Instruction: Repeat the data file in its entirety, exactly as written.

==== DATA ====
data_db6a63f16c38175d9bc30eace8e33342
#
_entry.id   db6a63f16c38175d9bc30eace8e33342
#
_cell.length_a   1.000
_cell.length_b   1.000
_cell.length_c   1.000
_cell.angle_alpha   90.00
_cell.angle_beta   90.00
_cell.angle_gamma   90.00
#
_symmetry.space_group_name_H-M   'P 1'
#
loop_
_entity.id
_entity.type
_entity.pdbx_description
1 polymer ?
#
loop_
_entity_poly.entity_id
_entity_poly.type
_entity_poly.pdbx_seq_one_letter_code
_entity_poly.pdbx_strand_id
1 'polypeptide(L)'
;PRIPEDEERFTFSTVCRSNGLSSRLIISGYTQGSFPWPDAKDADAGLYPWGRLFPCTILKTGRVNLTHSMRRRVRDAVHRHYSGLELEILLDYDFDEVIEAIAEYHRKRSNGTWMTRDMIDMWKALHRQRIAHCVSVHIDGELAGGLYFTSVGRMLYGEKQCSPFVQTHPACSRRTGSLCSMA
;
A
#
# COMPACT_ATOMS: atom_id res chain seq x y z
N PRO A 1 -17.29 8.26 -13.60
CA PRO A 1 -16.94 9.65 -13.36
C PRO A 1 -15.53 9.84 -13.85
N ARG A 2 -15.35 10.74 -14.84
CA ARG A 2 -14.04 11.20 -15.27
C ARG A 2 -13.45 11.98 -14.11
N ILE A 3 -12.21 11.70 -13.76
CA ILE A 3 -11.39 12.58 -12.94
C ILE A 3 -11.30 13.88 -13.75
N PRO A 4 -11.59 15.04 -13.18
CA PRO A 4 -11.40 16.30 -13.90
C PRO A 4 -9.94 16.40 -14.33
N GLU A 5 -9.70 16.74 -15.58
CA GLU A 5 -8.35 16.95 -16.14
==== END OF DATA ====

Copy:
data_db6a63f16c38175d9bc30eace8e33342
#
_entry.id   db6a63f16c38175d9bc30eace8e33342
#
_cell.length_a   1.000
_cell.length_b   1.000
_cell.length_c   1.000
_cell.angle_alpha   90.00
_cell.angle_beta   90.00
_cell.angle_gamma   90.00
#
_symmetry.space_group_name_H-M   'P 1'
#
loop_
_entity.id
_entity.type
_entity.pdbx_description
1 polymer ?
#
loop_
_entity_poly.entity_id
_entity_poly.type
_entity_poly.pdbx_seq_one_letter_code
_entity_poly.pdbx_strand_id
1 'polypeptide(L)'
;PRIPEDEERFTFSTVCRSNGLSSRLIISGYTQGSFPWPDAKDADAGLYPWGRLFPCTILKTGRVNLTHSMRRRVRDAVHRHYSGLELEILLDYDFDEVIEAIAEYHRKRSNGTWMTRDMIDMWKALHRQRIAHCVSVHIDGELAGGLYFTSVGRMLYGEKQCSPFVQTHPACSRRTGSLCSMA
;
A
#
# COMPACT_ATOMS: atom_id res chain seq x y z
N PRO A 1 -17.29 8.26 -13.60
CA PRO A 1 -16.94 9.65 -13.36
C PRO A 1 -15.53 9.84 -13.85
N ARG A 2 -15.35 10.74 -14.84
CA ARG A 2 -14.04 11.20 -15.27
C ARG A 2 -13.45 11.98 -14.11
N ILE A 3 -12.21 11.70 -13.76
CA ILE A 3 -11.39 12.58 -12.94
C ILE A 3 -11.30 13.88 -13.75
N PRO A 4 -11.59 15.04 -13.18
CA PRO A 4 -11.40 16.30 -13.90
C PRO A 4 -9.94 16.40 -14.33
N GLU A 5 -9.70 16.74 -15.58
CA GLU A 5 -8.35 16.95 -16.14